significant interaction between cultures of different regions. The route of the
Silk Road became important as a path for communication between different parts
of the Empire, and trading was continued. Although less `civilised' than people
in the west, the Mongols were more open to ideas. Kubilai Khan, in particular,
is reported to have been quite sympathetic to most religions, and a large number
of people of different nationalities and creeds took part in the trade across
Asia, and settled in China. The most popular religion in China at the time was
Daoism, which at first the Mongols favoured. However, from the middle of the
thirteenth century onwards, buddhist influence increased, and the early lamaist
Buddhism from Tibet was particularly favoured. The two religions existed side by
side for a long period during the Yuan dynasty. This religious liberalism was
extended to all; Christianity first made headway in China in this period, with
the first Roman Catholic arch-bishopric set up in Beijing in 1307. The Nestorian
church was quite widespread in China; Jews and Moslems also populated several of
the major cities, though they do not seem to have made many converts.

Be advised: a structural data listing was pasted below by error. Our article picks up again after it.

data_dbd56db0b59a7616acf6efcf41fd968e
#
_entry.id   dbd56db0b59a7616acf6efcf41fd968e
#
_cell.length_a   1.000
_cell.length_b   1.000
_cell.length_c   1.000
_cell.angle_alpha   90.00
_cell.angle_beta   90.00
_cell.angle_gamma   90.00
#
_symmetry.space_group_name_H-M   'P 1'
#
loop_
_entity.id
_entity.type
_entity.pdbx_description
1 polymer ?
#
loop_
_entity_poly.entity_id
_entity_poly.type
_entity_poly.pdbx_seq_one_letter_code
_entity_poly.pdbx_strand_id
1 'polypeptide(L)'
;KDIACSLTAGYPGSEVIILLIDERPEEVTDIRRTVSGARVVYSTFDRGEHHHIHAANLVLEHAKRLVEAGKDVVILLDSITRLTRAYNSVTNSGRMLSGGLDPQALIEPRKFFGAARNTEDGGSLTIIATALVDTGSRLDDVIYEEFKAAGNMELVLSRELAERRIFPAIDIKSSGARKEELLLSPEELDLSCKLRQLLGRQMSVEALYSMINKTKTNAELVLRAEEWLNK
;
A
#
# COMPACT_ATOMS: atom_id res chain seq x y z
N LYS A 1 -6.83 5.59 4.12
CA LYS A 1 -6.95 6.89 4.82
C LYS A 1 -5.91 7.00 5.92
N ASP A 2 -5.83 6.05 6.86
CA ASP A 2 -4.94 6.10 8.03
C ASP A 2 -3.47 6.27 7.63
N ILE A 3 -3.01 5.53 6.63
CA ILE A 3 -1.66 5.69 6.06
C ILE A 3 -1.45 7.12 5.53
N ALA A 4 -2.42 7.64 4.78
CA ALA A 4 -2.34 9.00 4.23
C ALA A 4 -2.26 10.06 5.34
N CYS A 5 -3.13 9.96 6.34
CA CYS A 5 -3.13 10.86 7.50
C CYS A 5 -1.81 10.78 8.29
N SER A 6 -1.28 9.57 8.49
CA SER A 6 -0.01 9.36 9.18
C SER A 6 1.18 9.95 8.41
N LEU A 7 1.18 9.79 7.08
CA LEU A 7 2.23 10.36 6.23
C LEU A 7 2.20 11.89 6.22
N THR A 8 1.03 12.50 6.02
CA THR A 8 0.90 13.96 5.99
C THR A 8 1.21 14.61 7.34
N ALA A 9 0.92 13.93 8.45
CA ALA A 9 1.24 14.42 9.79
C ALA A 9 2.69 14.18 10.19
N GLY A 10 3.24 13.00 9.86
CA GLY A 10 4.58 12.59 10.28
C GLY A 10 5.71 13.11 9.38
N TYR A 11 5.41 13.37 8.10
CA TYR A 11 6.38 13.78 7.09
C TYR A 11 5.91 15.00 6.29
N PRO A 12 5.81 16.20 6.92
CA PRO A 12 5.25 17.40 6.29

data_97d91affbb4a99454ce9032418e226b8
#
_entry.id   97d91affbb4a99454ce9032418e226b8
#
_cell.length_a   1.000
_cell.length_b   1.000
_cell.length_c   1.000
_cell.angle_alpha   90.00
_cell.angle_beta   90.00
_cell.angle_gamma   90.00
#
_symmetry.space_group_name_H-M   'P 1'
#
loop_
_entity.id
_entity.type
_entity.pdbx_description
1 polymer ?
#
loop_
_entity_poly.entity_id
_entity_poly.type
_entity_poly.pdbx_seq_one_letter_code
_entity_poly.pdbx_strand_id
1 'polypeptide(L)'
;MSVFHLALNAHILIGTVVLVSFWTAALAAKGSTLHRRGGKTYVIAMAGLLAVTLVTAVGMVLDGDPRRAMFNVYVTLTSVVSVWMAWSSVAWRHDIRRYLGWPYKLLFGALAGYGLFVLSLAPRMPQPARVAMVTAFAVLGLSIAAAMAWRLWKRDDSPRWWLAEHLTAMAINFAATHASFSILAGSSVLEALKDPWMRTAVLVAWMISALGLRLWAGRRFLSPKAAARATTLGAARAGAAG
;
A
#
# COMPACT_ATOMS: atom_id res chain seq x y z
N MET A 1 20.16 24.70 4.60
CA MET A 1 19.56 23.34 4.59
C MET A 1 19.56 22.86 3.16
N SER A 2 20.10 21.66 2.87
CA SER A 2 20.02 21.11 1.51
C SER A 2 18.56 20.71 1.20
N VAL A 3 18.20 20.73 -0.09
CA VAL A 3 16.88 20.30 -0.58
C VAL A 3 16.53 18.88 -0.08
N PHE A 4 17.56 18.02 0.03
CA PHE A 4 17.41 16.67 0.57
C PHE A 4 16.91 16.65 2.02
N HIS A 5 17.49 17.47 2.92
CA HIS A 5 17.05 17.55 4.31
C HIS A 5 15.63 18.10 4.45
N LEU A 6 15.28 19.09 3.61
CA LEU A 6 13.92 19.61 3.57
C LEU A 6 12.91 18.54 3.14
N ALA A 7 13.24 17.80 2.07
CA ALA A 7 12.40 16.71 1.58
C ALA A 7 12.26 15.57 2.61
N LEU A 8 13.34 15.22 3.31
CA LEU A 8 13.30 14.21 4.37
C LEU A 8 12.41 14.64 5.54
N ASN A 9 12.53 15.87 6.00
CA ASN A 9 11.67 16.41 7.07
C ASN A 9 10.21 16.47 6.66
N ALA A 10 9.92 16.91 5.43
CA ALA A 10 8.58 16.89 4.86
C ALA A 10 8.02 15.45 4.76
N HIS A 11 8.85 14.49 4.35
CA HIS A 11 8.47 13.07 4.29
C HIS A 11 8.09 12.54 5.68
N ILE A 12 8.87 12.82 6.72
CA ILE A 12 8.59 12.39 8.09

It was at this time that Europeans first ventured towards the lands of the
`Seres'. The earliest were probably Fransiscan friars who are reported to have
visited the Mongolian city of Karakorum. The first Europeans to arrive at
Kubilai's court were Northern European traders, who arrived in 1261. However,
the most well known and best documented visitor was the Italian Marco Polo. As a
member of a merchant family from Venice, he was a good businessman and a keen
observer. Starting in 1271, at the age of only seventeen, his travels with his father
and uncle took him across Persia, and then along the southern branch of the Silk
Road, via Khotan, finally ending at the court of Kubilai Khan at Khanbalik, the
site of present-day Beijing, and the summer palace, better known as Xanadu. He
travelled quite extensively in China, before returning to Italy by ship, via
Sumatra and India to Hormuz and Constantinople.
He describes the way of life in the cities and small kingdoms through which
his party passed, with particular interest on the trade and marriage customs.
His classification of other races centre mainly on their religion, and he looks
at things with the eyes of one brought up under the auspices of the Catholic